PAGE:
Even if a cup breaks, don’t forget the picture on it.
(Gyonpo Tshering, The Bhutanese Guide to Happiness )
Often, we come across persons who have grown up in difficult circumstances and, like in the saying above, they talk about the picture rather than the broken cup.
There is no pain or heaviness in their narration and instead we hear them tell a story about how they were resourceful, determined and helped themselves to face the world.
According to Steven Wolin (a family therapist) who has done extensive research on resilience among youth in the West, this process called reframing is something that can be learnt and is a strengths-based approach. The idea is to develop a mindset that has a habitual way of seeing and thinking about things. Dwelling on the negatives can induce despair and leaves us feeling worn out and stuck.
He talks about a Challenge Model of human psychology that grew out of research with people who lead satisfying lives despite their suffering as children in various forms. Final end points of success such as graduation from college with high grades or total recovery from alcohol or drug issues, or from family problems are not equated as resilience. Instead, accumulation of small successes that occur side by side with failures, setback and disappointments is what matters.
Wolin adds that strengths-based behaviours can be taught or modelled and learnt through concrete guidelines to help us with the ups and downs of life. Like becoming aware and talking about our strengths and resources is important during tough times and recognising that we have potential for developing resilience. We can shift from thinking that we are bad or helpless and cannot change a situation. Over time, these self-protecting behaviours develop into lasting clusters of strengths called resiliencies.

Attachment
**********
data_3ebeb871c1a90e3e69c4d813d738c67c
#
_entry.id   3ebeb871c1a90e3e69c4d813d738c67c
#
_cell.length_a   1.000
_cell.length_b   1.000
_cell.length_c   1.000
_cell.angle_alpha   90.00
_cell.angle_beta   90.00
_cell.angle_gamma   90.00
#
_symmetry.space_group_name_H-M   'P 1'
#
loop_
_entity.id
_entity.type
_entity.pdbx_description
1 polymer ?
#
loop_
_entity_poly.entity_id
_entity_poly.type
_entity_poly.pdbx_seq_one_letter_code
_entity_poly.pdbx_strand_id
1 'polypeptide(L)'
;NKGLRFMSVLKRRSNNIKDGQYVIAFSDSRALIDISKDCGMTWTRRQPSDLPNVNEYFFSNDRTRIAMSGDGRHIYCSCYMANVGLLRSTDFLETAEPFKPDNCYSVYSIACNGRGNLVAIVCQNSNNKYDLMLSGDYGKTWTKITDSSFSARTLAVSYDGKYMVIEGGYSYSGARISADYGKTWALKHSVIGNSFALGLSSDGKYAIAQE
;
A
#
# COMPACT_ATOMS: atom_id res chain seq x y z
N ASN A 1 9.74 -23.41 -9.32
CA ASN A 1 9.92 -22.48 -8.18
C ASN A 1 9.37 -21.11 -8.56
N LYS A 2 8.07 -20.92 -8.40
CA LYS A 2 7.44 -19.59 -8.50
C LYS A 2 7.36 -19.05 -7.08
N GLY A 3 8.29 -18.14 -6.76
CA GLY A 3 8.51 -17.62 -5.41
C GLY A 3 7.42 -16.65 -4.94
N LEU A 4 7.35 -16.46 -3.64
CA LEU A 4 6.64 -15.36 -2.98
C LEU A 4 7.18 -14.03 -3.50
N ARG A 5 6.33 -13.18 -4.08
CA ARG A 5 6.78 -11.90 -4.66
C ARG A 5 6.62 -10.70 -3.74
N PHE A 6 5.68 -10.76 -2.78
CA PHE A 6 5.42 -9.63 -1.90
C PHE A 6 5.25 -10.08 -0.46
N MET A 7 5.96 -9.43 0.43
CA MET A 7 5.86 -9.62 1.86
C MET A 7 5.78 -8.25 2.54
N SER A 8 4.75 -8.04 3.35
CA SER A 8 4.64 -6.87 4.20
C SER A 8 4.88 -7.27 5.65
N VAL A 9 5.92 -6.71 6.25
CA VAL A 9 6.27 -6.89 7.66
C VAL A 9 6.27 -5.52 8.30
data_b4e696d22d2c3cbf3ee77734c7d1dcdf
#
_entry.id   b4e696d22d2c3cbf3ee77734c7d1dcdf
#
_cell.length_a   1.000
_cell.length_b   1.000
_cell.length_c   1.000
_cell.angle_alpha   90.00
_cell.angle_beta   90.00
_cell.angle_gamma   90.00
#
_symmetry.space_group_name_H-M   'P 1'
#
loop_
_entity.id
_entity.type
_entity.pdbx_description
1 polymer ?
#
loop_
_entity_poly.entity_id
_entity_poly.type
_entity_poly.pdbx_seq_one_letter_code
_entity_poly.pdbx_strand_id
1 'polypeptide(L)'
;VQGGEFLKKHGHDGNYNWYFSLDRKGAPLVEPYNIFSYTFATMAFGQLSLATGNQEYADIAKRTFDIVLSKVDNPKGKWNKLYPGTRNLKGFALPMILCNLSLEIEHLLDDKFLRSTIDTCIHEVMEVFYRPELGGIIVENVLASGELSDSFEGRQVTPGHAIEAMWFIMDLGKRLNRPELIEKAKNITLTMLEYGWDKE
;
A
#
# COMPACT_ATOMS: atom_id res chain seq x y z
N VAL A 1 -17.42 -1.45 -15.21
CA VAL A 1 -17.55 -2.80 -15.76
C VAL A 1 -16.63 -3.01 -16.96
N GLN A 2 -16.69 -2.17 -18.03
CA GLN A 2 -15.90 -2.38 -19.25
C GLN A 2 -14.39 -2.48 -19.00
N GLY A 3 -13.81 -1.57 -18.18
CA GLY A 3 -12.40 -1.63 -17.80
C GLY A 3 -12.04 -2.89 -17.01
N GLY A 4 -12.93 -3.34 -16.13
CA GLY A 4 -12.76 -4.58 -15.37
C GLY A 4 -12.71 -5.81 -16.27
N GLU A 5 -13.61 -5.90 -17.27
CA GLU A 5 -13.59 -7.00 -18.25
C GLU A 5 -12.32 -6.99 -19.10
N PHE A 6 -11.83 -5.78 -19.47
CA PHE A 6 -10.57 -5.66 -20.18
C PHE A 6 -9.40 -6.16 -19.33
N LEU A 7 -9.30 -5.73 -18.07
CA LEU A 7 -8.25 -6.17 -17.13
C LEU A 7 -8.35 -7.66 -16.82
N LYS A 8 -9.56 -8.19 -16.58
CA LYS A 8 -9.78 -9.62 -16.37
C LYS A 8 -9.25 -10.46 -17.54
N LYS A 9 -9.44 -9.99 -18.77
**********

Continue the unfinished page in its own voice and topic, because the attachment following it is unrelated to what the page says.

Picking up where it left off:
Reframing is a way we share stories about ourselves, and some are constructive. For example: ‘I am careful about whom I want to hang out with in college. As a child I was choosy and used this skill to stay away from the local gang that bullied kids in our building. Today I do the same thing and choose my friends.’
Some may frame their life story a bit differently. For example: ‘I can’t trust anyone today. I was neglected as a child and I can’t get over it. I find it hard to believe what someone says or does.’
The above techniques of reframing are about how we uncover themes that are often hidden in our stories — from being unhelpful or to arrive at an authentic and helpful story. Remember, reframing does not undermine or eliminate the pain of the hard times but instead it uncovers the strengths that helped us.
Caring relationships can also help us during troubled times, build our confidence and help us distance ourselves from difficult situations and come up with better ways of managing our lives. It can be a caring relative, teacher, or friend.